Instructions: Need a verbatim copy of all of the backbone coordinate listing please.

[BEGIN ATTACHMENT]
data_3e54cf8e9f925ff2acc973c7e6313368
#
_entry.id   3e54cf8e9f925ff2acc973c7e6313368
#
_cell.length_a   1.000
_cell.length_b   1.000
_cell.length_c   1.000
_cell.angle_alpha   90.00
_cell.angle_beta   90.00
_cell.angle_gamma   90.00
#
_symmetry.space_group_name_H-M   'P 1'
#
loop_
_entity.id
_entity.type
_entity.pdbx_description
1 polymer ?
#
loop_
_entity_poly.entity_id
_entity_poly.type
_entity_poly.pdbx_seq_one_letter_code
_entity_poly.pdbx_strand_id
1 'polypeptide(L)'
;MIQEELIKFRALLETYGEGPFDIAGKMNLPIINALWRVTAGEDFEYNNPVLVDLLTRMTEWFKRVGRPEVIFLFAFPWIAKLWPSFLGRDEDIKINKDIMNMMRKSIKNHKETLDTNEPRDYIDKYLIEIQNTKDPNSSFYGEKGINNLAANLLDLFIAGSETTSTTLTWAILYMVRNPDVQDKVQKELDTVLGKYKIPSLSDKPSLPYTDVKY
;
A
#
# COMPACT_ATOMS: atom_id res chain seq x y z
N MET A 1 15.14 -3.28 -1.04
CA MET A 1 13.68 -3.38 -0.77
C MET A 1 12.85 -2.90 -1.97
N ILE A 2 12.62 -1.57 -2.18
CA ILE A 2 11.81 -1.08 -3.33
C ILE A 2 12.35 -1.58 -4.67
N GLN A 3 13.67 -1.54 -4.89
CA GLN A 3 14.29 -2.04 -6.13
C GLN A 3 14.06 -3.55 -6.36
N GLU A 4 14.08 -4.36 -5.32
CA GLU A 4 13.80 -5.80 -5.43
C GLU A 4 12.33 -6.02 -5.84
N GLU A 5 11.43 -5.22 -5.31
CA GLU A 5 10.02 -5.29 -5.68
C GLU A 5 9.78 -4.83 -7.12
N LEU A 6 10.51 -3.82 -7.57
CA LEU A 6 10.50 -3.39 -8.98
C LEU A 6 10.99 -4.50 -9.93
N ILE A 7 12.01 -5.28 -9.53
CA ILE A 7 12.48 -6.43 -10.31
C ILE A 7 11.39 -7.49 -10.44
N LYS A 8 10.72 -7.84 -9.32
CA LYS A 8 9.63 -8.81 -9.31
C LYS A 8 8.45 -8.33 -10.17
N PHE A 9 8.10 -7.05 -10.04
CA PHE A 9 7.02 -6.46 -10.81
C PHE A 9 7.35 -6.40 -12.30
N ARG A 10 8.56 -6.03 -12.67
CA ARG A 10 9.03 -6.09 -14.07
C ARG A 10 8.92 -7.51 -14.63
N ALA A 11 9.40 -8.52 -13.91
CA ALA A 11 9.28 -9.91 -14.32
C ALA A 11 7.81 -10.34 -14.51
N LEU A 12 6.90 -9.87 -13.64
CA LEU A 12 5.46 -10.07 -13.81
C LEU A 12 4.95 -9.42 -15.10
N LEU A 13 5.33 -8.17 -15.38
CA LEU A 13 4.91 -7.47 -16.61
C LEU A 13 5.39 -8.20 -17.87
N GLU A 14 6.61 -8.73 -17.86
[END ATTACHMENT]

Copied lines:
data_3e54cf8e9f925ff2acc973c7e6313368
#
_entry.id   3e54cf8e9f925ff2acc973c7e6313368
#
_cell.length_a   1.000
_cell.length_b   1.000
_cell.length_c   1.000
_cell.angle_alpha   90.00
_cell.angle_beta   90.00
_cell.angle_gamma   90.00
#
_symmetry.space_group_name_H-M   'P 1'
#
loop_
_entity.id
_entity.type
_entity.pdbx_description
1 polymer ?
#
loop_
_entity_poly.entity_id
_entity_poly.type
_entity_poly.pdbx_seq_one_letter_code
_entity_poly.pdbx_strand_id
1 'polypeptide(L)'
;MIQEELIKFRALLETYGEGPFDIAGKMNLPIINALWRVTAGEDFEYNNPVLVDLLTRMTEWFKRVGRPEVIFLFAFPWIAKLWPSFLGRDEDIKINKDIMNMMRKSIKNHKETLDTNEPRDYIDKYLIEIQNTKDPNSSFYGEKGINNLAANLLDLFIAGSETTSTTLTWAILYMVRNPDVQDKVQKELDTVLGKYKIPSLSDKPSLPYTDVKY
;
A
#
# COMPACT_ATOMS: atom_id res chain seq x y z
N MET A 1 15.14 -3.28 -1.04
CA MET A 1 13.68 -3.38 -0.77
C MET A 1 12.85 -2.90 -1.97
N ILE A 2 12.62 -1.57 -2.18
CA ILE A 2 11.81 -1.08 -3.33
C ILE A 2 12.35 -1.58 -4.67
N GLN A 3 13.67 -1.54 -4.89
CA GLN A 3 14.29 -2.04 -6.13
C GLN A 3 14.06 -3.55 -6.36
N GLU A 4 14.08 -4.36 -5.32
CA GLU A 4 13.80 -5.80 -5.43
C GLU A 4 12.33 -6.02 -5.84
N GLU A 5 11.43 -5.22 -5.31
CA GLU A 5 10.02 -5.29 -5.68
C GLU A 5 9.78 -4.83 -7.12
N LEU A 6 10.51 -3.82 -7.57
CA LEU A 6 10.50 -3.39 -8.98
C LEU A 6 10.99 -4.50 -9.93
N ILE A 7 12.01 -5.28 -9.53
CA ILE A 7 12.48 -6.43 -10.31
C ILE A 7 11.39 -7.49 -10.44
N LYS A 8 10.72 -7.84 -9.32
CA LYS A 8 9.63 -8.81 -9.31
C LYS A 8 8.45 -8.33 -10.17
N PHE A 9 8.10 -7.05 -10.04
CA PHE A 9 7.02 -6.46 -10.81
C PHE A 9 7.35 -6.40 -12.30
N ARG A 10 8.56 -6.03 -12.67
CA ARG A 10 9.03 -6.09 -14.07
C ARG A 10 8.92 -7.51 -14.63
N ALA A 11 9.40 -8.52 -13.91
CA ALA A 11 9.28 -9.91 -14.32
C ALA A 11 7.81 -10.34 -14.51
N LEU A 12 6.90 -9.87 -13.64
CA LEU A 12 5.46 -10.07 -13.81
C LEU A 12 4.95 -9.42 -15.10
N LEU A 13 5.33 -8.17 -15.38
CA LEU A 13 4.91 -7.47 -16.61
C LEU A 13 5.39 -8.20 -17.87
N GLU A 14 6.61 -8.73 -17.86